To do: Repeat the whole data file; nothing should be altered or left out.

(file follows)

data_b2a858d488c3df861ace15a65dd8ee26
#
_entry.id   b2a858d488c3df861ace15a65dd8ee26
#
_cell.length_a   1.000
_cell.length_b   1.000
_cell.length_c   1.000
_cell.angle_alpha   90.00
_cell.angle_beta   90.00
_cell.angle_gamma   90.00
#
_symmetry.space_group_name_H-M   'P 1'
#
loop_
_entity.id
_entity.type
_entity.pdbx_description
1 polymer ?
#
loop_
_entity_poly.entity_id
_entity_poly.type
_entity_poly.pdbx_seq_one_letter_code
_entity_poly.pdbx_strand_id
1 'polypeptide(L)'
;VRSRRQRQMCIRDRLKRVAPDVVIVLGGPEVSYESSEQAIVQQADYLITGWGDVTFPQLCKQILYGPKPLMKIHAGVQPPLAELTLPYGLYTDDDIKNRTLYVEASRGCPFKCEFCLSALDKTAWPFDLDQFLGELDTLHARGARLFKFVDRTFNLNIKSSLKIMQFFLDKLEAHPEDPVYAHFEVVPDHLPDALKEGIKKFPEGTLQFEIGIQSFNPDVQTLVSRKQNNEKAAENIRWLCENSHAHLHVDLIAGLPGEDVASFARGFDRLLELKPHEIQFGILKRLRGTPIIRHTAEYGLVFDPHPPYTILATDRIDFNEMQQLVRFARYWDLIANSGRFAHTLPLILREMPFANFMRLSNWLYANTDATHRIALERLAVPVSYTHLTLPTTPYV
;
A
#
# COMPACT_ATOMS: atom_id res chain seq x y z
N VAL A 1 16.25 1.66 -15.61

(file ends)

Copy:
data_b2a858d488c3df861ace15a65dd8ee26
#
_entry.id   b2a858d488c3df861ace15a65dd8ee26
#
_cell.length_a   1.000
_cell.length_b   1.000
_cell.length_c   1.000
_cell.angle_alpha   90.00
_cell.angle_beta   90.00
_cell.angle_gamma   90.00
#
_symmetry.space_group_name_H-M   'P 1'
#
loop_
_entity.id
_entity.type
_entity.pdbx_description
1 polymer ?
#
loop_
_entity_poly.entity_id
_entity_poly.type
_entity_poly.pdbx_seq_one_letter_code
_entity_poly.pdbx_strand_id
1 'polypeptide(L)'
;VRSRRQRQMCIRDRLKRVAPDVVIVLGGPEVSYESSEQAIVQQADYLITGWGDVTFPQLCKQILYGPKPLMKIHAGVQPPLAELTLPYGLYTDDDIKNRTLYVEASRGCPFKCEFCLSALDKTAWPFDLDQFLGELDTLHARGARLFKFVDRTFNLNIKSSLKIMQFFLDKLEAHPEDPVYAHFEVVPDHLPDALKEGIKKFPEGTLQFEIGIQSFNPDVQTLVSRKQNNEKAAENIRWLCENSHAHLHVDLIAGLPGEDVASFARGFDRLLELKPHEIQFGILKRLRGTPIIRHTAEYGLVFDPHPPYTILATDRIDFNEMQQLVRFARYWDLIANSGRFAHTLPLILREMPFANFMRLSNWLYANTDATHRIALERLAVPVSYTHLTLPTTPYV
;
A
#
# COMPACT_ATOMS: atom_id res chain seq x y z
N VAL A 1 16.25 1.66 -15.61